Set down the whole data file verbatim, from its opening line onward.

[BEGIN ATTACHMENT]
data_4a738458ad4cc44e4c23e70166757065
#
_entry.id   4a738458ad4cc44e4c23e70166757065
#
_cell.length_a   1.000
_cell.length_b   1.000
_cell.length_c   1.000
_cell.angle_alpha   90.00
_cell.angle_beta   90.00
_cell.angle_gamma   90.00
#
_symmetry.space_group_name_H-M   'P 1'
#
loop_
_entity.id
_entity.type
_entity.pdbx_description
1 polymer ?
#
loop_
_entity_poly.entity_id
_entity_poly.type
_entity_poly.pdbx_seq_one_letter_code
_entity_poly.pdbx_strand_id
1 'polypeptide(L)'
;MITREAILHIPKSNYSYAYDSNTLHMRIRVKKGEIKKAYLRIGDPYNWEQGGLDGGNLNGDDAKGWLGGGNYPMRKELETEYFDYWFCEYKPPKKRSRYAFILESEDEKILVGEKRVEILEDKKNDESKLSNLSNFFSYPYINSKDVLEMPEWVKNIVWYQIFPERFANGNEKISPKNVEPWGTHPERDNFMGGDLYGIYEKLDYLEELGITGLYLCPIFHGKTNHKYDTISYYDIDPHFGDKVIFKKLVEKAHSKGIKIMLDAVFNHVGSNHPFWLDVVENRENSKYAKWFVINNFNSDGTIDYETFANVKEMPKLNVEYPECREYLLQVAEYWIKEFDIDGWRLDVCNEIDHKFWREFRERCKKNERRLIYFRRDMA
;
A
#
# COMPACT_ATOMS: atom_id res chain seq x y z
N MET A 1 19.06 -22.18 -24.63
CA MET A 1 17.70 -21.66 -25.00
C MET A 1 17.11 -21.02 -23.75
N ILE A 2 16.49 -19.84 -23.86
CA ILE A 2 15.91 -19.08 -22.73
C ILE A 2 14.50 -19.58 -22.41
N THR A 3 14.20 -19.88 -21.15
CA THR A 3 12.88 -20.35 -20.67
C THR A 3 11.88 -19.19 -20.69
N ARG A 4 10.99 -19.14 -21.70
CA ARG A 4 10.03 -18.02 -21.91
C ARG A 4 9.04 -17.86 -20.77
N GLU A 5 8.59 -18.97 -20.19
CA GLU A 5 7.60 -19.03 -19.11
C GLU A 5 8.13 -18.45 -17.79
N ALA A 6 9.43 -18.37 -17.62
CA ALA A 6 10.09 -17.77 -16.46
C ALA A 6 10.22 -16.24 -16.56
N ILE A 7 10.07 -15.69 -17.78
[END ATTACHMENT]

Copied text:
data_4a738458ad4cc44e4c23e70166757065
#
_entry.id   4a738458ad4cc44e4c23e70166757065
#
_cell.length_a   1.000
_cell.length_b   1.000
_cell.length_c   1.000
_cell.angle_alpha   90.00
_cell.angle_beta   90.00
_cell.angle_gamma   90.00
#
_symmetry.space_group_name_H-M   'P 1'
#
loop_
_entity.id
_entity.type
_entity.pdbx_description
1 polymer ?
#
loop_
_entity_poly.entity_id
_entity_poly.type
_entity_poly.pdbx_seq_one_letter_code
_entity_poly.pdbx_strand_id
1 'polypeptide(L)'
;MITREAILHIPKSNYSYAYDSNTLHMRIRVKKGEIKKAYLRIGDPYNWEQGGLDGGNLNGDDAKGWLGGGNYPMRKELETEYFDYWFCEYKPPKKRSRYAFILESEDEKILVGEKRVEILEDKKNDESKLSNLSNFFSYPYINSKDVLEMPEWVKNIVWYQIFPERFANGNEKISPKNVEPWGTHPERDNFMGGDLYGIYEKLDYLEELGITGLYLCPIFHGKTNHKYDTISYYDIDPHFGDKVIFKKLVEKAHSKGIKIMLDAVFNHVGSNHPFWLDVVENRENSKYAKWFVINNFNSDGTIDYETFANVKEMPKLNVEYPECREYLLQVAEYWIKEFDIDGWRLDVCNEIDHKFWREFRERCKKNERRLIYFRRDMA
;
A
#
# COMPACT_ATOMS: atom_id res chain seq x y z
N MET A 1 19.06 -22.18 -24.63
CA MET A 1 17.70 -21.66 -25.00
C MET A 1 17.11 -21.02 -23.75
N ILE A 2 16.49 -19.84 -23.86
CA ILE A 2 15.91 -19.08 -22.73
C ILE A 2 14.50 -19.58 -22.41
N THR A 3 14.20 -19.88 -21.15
CA THR A 3 12.88 -20.35 -20.67
C THR A 3 11.88 -19.19 -20.69
N ARG A 4 10.99 -19.14 -21.70
CA ARG A 4 10.03 -18.02 -21.91
C ARG A 4 9.04 -17.86 -20.77
N GLU A 5 8.59 -18.97 -20.19
CA GLU A 5 7.60 -19.03 -19.11
C GLU A 5 8.13 -18.45 -17.79
N ALA A 6 9.43 -18.37 -17.62
CA ALA A 6 10.09 -17.77 -16.46
C ALA A 6 10.22 -16.24 -16.56
N ILE A 7 10.07 -15.69 -17.78